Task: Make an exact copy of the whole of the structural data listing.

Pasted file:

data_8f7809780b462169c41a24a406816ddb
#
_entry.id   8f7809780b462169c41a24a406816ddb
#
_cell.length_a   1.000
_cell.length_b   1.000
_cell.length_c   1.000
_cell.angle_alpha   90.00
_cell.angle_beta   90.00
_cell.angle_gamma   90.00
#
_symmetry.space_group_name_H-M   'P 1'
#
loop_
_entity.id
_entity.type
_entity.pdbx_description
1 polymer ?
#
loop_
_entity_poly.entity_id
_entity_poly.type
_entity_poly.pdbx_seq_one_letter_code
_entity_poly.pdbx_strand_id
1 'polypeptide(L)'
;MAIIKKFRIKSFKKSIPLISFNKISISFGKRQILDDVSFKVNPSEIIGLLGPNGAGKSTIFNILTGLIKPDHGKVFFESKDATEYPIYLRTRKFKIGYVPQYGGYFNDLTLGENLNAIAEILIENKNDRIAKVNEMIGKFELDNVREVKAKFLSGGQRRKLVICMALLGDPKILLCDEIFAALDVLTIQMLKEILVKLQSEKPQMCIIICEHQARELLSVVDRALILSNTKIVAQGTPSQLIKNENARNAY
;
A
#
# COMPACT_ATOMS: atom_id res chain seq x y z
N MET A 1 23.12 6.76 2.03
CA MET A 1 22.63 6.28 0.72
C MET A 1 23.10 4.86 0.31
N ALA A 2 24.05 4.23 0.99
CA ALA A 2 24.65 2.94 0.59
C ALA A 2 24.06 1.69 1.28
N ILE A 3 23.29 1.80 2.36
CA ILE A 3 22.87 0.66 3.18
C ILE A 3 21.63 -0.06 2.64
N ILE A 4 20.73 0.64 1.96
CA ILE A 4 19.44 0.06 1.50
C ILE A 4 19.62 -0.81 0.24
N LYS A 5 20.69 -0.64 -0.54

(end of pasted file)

data_8f7809780b462169c41a24a406816ddb
#
_entry.id   8f7809780b462169c41a24a406816ddb
#
_cell.length_a   1.000
_cell.length_b   1.000
_cell.length_c   1.000
_cell.angle_alpha   90.00
_cell.angle_beta   90.00
_cell.angle_gamma   90.00
#
_symmetry.space_group_name_H-M   'P 1'
#
loop_
_entity.id
_entity.type
_entity.pdbx_description
1 polymer ?
#
loop_
_entity_poly.entity_id
_entity_poly.type
_entity_poly.pdbx_seq_one_letter_code
_entity_poly.pdbx_strand_id
1 'polypeptide(L)'
;MAIIKKFRIKSFKKSIPLISFNKISISFGKRQILDDVSFKVNPSEIIGLLGPNGAGKSTIFNILTGLIKPDHGKVFFESKDATEYPIYLRTRKFKIGYVPQYGGYFNDLTLGENLNAIAEILIENKNDRIAKVNEMIGKFELDNVREVKAKFLSGGQRRKLVICMALLGDPKILLCDEIFAALDVLTIQMLKEILVKLQSEKPQMCIIICEHQARELLSVVDRALILSNTKIVAQGTPSQLIKNENARNAY
;
A
#
# COMPACT_ATOMS: atom_id res chain seq x y z
N MET A 1 23.12 6.76 2.03
CA MET A 1 22.63 6.28 0.72
C MET A 1 23.10 4.86 0.31
N ALA A 2 24.05 4.23 0.99
CA ALA A 2 24.65 2.94 0.59
C ALA A 2 24.06 1.69 1.28
N ILE A 3 23.29 1.80 2.36
CA ILE A 3 22.87 0.66 3.18
C ILE A 3 21.63 -0.06 2.64
N ILE A 4 20.73 0.64 1.96
CA ILE A 4 19.44 0.06 1.50
C ILE A 4 19.62 -0.81 0.24
N LYS A 5 20.69 -0.64 -0.54